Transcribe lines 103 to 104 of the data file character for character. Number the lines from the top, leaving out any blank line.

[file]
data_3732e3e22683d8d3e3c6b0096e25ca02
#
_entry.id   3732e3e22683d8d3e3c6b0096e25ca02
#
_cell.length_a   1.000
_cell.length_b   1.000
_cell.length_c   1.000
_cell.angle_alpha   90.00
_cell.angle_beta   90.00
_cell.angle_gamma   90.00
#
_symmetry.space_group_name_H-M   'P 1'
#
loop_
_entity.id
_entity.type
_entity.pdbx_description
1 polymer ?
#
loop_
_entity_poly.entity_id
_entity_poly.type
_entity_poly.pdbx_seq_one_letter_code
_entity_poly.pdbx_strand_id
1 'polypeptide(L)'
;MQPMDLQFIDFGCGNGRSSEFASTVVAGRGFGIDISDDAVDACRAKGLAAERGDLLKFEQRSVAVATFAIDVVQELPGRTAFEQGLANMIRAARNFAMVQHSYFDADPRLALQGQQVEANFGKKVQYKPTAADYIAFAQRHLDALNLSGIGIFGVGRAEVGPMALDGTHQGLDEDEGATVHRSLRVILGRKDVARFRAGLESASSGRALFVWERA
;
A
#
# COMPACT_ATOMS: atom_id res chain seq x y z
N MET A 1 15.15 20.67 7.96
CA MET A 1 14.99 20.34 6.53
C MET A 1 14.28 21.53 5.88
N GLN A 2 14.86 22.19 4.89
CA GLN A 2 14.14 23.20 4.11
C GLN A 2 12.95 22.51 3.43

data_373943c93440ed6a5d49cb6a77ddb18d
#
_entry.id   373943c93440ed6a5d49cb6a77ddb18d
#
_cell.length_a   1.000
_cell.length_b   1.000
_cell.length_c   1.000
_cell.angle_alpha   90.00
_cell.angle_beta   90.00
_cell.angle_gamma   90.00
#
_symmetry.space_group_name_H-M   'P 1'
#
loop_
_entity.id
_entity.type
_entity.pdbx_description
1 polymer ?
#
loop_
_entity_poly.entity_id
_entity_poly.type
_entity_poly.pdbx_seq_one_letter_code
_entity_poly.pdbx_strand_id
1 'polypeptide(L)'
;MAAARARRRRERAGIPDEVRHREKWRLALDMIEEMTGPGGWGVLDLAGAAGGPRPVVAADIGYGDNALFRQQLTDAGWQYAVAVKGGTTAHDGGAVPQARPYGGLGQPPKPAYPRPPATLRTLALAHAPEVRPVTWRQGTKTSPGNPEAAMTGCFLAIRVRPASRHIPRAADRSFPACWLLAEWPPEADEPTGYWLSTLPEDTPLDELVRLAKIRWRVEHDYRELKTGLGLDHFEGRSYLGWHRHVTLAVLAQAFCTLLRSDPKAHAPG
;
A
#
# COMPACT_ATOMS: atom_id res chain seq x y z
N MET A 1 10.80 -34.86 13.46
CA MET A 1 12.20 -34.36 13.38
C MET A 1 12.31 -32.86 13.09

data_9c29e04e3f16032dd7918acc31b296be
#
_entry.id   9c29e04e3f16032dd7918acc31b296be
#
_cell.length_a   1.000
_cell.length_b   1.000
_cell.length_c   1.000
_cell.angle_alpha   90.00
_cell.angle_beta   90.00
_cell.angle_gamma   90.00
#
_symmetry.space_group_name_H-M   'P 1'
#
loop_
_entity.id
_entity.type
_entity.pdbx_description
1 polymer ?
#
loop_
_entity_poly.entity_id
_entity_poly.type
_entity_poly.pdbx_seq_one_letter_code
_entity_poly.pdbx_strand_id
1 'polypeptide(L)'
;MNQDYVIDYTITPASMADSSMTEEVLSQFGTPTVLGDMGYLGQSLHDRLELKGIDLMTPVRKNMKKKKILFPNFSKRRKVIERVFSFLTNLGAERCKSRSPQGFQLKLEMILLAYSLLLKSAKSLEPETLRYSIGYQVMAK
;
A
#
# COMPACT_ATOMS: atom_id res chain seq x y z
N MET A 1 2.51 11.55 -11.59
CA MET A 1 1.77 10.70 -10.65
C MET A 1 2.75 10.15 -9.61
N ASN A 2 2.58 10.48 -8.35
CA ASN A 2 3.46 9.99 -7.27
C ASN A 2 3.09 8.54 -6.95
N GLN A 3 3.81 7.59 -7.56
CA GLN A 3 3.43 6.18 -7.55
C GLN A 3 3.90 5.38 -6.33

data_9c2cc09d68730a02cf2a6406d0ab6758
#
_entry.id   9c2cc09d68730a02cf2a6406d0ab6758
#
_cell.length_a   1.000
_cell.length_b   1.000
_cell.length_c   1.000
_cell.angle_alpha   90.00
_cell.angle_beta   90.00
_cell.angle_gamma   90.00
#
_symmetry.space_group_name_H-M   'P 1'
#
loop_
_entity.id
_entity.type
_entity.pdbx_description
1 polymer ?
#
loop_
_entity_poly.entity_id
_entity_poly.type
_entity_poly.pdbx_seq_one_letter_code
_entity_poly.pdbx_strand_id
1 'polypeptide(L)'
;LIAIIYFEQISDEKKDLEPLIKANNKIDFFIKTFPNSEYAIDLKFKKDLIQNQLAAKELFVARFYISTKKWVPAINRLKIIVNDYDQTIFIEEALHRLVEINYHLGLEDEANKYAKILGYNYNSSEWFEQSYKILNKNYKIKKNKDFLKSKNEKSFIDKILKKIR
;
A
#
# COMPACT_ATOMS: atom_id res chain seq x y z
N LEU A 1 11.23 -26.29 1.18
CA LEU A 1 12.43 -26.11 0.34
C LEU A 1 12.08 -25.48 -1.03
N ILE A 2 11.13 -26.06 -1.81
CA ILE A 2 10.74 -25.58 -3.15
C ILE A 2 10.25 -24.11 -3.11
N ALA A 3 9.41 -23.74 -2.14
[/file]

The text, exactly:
N ASN A 2 2.58 10.48 -8.35
CA ASN A 2 3.46 9.99 -7.27